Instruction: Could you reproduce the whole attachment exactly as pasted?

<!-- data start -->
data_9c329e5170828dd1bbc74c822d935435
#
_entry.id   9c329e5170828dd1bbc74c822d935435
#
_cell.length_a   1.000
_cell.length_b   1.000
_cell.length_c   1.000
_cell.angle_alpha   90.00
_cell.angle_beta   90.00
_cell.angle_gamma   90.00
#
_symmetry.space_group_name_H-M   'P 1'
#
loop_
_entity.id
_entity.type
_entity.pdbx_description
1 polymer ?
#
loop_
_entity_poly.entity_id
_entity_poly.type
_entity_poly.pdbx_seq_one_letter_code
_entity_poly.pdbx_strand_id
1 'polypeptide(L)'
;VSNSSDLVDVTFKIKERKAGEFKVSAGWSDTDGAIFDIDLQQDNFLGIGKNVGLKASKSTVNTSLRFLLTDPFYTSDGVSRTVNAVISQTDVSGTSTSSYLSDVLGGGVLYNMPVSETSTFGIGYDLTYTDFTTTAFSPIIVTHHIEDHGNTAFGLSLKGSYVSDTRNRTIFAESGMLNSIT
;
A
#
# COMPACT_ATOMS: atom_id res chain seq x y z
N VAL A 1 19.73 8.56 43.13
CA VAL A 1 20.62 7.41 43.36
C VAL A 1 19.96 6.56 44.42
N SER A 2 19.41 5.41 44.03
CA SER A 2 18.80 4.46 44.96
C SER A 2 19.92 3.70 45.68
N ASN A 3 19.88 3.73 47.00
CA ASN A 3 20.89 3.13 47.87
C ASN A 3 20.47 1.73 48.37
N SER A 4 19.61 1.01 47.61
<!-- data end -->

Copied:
data_9c329e5170828dd1bbc74c822d935435
#
_entry.id   9c329e5170828dd1bbc74c822d935435
#
_cell.length_a   1.000
_cell.length_b   1.000
_cell.length_c   1.000
_cell.angle_alpha   90.00
_cell.angle_beta   90.00
_cell.angle_gamma   90.00
#
_symmetry.space_group_name_H-M   'P 1'
#
loop_
_entity.id
_entity.type
_entity.pdbx_description
1 polymer ?
#
loop_
_entity_poly.entity_id
_entity_poly.type
_entity_poly.pdbx_seq_one_letter_code
_entity_poly.pdbx_strand_id
1 'polypeptide(L)'
;VSNSSDLVDVTFKIKERKAGEFKVSAGWSDTDGAIFDIDLQQDNFLGIGKNVGLKASKSTVNTSLRFLLTDPFYTSDGVSRTVNAVISQTDVSGTSTSSYLSDVLGGGVLYNMPVSETSTFGIGYDLTYTDFTTTAFSPIIVTHHIEDHGNTAFGLSLKGSYVSDTRNRTIFAESGMLNSIT
;
A
#
# COMPACT_ATOMS: atom_id res chain seq x y z
N VAL A 1 19.73 8.56 43.13
CA VAL A 1 20.62 7.41 43.36
C VAL A 1 19.96 6.56 44.42
N SER A 2 19.41 5.41 44.03
CA SER A 2 18.80 4.46 44.96
C SER A 2 19.92 3.70 45.68
N ASN A 3 19.88 3.73 47.00
CA ASN A 3 20.89 3.13 47.87
C ASN A 3 20.47 1.73 48.37
N SER A 4 19.61 1.01 47.61